Background: The term ‘superfoods’ is used to market foods considered to have significant health benefits. ‘Superfoods’ are claimed to prevent diseases as well as improving overall health, though the lack of explicit criteria means that any food can be labelled ‘super’ without support from scientific research. Typically, these ‘superfoods’ are rich in a particular nutrient for example antioxidants or omega-3 fatty acids. The objective of this study was to investigate the nutritional properties of a selection of superfood seeds: flax, chia, hulled sunflower and two types of processed hemp seeds and determine whether they may have potential health benefits. Methods: We developed a simple aqueous extraction method for ground seeds and analysed their composition by mineral, protein and monosaccharide analyses. Cell viability assays were performed on Caco-2 and IEC-6 intestinal epithelial cells using increasing doses of the prepared extracts. Results: Increased cell viability was observed in both cell lines with increasing concentrations of the flax seed, chia seed or hulled sunflower extracts (P < 0.05). Compositional analyses revealed the presence of polysaccharides, proteins and essential minerals in the aqueous extracts and in vitro assays showed sunflower had the highest antioxidant activity. However, differences in extract composition and antioxidant properties could not be directly related to the observed increase in cell viability suggesting that other components in the extracts may be responsible. Future studies will further characterize these extracts and investigate whether they are beneficial for gastrointestinal health.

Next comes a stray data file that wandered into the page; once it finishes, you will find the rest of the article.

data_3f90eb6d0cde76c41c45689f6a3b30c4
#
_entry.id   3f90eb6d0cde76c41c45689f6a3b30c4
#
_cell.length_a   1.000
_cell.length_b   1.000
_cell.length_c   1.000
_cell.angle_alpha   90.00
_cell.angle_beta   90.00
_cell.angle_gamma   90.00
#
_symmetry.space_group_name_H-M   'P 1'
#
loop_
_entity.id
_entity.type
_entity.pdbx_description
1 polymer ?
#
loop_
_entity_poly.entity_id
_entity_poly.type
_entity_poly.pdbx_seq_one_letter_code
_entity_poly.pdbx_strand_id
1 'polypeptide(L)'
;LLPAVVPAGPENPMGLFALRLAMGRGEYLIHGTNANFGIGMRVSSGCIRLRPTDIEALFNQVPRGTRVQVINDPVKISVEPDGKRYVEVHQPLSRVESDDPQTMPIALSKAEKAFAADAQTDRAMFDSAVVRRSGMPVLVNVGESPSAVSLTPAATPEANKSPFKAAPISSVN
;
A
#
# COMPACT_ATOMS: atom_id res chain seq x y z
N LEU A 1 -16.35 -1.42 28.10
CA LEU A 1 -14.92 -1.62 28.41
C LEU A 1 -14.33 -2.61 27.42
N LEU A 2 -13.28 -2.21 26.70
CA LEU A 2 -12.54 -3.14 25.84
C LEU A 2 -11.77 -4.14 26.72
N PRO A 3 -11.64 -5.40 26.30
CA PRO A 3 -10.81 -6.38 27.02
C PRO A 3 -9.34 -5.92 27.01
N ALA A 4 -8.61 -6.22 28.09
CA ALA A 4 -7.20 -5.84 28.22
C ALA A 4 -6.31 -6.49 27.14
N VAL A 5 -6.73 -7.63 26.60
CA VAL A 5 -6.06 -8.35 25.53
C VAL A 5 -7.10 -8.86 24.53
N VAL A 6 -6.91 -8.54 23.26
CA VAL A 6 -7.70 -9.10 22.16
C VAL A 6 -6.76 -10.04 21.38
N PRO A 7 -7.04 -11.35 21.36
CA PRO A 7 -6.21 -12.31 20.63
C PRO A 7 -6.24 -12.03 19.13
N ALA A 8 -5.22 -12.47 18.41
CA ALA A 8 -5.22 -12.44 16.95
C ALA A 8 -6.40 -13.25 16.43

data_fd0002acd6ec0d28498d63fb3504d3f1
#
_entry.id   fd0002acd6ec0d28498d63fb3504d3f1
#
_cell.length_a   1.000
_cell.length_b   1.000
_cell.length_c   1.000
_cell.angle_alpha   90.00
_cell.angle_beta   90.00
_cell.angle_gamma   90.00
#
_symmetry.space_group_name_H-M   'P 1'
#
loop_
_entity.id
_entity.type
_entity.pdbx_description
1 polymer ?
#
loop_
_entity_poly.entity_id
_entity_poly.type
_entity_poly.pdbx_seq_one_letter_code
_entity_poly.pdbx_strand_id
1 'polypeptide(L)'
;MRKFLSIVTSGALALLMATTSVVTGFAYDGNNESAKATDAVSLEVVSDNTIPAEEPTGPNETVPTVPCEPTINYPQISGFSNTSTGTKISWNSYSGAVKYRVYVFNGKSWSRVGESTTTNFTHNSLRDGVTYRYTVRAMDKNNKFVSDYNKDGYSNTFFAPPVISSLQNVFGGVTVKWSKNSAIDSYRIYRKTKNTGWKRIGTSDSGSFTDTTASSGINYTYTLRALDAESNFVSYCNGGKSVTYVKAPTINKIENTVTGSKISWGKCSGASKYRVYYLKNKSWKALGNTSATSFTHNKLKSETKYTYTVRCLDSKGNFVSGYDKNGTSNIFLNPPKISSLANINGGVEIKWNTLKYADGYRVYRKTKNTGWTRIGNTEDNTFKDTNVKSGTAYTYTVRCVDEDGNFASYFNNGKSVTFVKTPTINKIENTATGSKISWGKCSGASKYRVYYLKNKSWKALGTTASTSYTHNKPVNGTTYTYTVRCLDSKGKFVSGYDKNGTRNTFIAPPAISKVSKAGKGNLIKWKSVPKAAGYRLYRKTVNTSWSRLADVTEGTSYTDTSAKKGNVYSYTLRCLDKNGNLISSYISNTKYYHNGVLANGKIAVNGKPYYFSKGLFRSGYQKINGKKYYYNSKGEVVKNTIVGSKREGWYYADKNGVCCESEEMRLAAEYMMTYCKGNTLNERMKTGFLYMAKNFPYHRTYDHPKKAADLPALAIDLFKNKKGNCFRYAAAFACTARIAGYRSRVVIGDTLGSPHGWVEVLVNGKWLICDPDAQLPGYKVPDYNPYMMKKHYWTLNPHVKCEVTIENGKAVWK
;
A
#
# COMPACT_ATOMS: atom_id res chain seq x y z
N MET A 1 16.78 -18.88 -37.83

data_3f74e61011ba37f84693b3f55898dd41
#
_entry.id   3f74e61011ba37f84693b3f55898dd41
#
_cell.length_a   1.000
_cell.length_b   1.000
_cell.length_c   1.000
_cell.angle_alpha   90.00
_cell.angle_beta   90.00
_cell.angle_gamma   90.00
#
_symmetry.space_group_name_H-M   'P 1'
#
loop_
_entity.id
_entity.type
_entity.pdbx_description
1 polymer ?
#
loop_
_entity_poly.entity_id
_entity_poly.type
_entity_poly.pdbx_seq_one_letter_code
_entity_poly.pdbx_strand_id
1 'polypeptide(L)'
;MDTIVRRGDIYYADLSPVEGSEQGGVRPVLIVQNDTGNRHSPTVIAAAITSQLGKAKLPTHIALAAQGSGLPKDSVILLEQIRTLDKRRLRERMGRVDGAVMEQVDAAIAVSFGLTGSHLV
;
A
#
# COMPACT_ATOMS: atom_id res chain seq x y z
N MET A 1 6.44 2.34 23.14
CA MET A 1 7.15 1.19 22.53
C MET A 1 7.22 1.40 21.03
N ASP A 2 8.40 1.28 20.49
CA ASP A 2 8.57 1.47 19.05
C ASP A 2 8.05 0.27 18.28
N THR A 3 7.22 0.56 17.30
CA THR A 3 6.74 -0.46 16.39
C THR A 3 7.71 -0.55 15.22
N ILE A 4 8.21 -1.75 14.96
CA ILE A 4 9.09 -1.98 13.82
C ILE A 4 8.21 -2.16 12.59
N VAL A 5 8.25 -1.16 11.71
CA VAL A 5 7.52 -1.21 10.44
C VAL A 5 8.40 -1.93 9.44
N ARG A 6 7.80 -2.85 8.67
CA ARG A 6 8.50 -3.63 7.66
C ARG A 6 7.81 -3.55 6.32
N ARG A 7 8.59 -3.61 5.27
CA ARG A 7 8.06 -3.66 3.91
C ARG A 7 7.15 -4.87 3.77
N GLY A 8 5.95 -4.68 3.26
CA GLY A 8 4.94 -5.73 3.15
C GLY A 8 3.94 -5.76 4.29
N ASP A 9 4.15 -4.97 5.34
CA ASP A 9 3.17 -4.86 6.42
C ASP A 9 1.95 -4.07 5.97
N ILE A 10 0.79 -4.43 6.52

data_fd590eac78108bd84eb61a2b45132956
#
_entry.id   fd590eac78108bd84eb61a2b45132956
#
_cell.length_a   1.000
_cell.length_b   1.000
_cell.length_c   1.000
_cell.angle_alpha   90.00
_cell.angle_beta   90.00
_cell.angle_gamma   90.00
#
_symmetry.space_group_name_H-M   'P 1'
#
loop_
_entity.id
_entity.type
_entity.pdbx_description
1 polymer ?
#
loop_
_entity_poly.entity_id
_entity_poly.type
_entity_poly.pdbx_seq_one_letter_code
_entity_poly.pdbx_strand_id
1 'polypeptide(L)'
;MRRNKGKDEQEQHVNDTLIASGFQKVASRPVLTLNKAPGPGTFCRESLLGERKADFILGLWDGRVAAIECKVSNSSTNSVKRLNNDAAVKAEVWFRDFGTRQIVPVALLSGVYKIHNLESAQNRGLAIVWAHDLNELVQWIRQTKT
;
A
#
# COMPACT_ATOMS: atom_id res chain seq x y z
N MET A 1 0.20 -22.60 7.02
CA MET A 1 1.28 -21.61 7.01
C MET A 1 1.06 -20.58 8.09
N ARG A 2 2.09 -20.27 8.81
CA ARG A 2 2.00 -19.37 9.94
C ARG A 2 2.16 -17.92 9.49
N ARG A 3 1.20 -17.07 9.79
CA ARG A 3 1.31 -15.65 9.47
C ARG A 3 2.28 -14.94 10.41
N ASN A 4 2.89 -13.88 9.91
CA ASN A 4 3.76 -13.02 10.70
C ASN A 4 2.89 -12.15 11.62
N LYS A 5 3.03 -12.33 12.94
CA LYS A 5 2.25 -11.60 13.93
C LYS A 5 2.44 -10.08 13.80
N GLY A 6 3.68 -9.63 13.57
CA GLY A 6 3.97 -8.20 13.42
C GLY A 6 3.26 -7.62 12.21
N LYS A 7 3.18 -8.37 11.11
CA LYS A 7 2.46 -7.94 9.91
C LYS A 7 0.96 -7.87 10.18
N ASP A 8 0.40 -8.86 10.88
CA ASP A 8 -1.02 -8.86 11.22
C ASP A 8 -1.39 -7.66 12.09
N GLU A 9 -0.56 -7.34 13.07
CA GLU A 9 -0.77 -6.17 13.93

|Number of pages||20|
|Publication status||Published - 26 Nov 2021|
- health benefits
- nutritional properties